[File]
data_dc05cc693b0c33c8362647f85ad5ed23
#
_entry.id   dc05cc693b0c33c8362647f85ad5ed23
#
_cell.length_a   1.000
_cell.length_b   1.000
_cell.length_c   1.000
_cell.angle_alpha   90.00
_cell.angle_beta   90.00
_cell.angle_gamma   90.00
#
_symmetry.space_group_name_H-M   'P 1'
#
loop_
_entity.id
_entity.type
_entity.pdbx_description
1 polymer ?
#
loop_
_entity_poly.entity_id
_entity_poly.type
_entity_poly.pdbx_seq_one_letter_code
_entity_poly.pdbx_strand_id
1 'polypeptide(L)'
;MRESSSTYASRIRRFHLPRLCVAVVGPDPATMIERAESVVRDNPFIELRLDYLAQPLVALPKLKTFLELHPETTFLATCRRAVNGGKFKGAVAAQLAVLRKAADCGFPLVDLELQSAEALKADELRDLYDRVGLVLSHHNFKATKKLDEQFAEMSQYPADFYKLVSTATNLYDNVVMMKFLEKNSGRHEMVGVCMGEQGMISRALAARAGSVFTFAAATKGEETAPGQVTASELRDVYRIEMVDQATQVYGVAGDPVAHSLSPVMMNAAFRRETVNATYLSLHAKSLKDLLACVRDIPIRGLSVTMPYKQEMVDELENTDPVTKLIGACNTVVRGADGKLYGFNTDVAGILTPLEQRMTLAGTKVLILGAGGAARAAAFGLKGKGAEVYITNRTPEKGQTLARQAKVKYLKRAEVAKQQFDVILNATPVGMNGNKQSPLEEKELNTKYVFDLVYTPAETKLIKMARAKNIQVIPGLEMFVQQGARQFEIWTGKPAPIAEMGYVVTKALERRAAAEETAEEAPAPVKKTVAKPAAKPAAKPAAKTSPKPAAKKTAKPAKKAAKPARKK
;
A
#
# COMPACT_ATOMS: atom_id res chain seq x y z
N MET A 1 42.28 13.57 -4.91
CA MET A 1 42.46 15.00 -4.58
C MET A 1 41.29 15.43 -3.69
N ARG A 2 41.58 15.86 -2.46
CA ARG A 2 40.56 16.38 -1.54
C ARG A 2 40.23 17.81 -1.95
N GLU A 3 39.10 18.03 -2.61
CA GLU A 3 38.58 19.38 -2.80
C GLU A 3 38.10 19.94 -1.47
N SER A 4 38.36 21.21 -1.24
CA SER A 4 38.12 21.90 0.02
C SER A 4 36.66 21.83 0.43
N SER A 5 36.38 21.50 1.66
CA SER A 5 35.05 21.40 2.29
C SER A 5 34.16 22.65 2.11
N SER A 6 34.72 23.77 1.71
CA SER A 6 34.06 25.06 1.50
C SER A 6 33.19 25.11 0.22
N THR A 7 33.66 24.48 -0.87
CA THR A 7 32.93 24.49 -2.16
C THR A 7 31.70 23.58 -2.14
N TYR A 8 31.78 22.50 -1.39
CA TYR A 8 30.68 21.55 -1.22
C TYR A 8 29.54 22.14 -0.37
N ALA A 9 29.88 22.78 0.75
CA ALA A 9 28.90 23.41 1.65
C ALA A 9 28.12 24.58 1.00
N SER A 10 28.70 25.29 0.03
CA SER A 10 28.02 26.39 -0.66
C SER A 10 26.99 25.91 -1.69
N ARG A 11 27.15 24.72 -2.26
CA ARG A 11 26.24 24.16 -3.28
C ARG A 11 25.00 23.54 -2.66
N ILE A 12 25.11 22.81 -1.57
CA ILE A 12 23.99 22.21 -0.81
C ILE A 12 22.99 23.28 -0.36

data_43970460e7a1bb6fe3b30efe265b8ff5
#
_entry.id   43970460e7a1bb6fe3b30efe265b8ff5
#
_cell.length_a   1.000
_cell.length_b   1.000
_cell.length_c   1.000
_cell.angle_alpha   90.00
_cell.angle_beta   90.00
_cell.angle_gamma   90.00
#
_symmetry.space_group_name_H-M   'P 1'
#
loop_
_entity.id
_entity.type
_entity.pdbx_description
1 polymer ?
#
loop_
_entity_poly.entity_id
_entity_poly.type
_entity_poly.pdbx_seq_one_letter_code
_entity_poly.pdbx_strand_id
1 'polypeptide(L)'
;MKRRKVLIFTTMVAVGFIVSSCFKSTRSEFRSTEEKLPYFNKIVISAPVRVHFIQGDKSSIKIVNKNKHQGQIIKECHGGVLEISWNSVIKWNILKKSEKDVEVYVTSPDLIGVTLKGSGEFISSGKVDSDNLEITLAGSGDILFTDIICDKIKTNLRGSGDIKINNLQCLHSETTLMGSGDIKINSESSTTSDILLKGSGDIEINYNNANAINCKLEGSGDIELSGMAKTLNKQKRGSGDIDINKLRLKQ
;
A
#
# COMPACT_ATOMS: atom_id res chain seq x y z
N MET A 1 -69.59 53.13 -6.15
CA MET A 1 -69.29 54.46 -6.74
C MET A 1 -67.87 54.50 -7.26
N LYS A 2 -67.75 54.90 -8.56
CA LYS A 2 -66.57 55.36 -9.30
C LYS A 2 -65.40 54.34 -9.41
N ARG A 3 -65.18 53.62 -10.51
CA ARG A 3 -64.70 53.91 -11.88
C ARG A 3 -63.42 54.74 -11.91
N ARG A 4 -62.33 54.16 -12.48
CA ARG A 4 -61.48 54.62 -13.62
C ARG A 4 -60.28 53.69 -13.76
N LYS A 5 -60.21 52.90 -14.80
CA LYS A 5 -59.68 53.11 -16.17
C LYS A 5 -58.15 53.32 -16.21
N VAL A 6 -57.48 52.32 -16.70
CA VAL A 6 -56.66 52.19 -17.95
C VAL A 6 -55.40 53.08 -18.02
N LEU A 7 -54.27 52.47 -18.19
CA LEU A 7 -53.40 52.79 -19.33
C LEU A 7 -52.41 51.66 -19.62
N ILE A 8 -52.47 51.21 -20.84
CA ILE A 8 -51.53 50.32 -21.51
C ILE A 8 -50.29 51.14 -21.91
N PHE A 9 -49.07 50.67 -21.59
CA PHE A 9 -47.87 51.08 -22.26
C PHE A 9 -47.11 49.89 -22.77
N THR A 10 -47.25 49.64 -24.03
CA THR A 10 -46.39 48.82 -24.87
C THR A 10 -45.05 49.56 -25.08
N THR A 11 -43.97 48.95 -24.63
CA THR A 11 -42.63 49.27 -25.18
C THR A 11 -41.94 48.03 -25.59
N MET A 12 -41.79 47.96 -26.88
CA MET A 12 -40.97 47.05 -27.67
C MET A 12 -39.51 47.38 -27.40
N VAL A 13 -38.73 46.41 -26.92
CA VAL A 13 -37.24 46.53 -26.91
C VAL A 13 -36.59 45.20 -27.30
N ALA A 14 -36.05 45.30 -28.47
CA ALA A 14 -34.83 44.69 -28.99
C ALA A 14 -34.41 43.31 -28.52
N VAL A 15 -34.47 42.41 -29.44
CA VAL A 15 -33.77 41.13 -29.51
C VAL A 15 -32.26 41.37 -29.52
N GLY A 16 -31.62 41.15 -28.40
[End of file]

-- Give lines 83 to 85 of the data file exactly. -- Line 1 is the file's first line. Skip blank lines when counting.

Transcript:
_entity.pdbx_description
1 polymer ?
#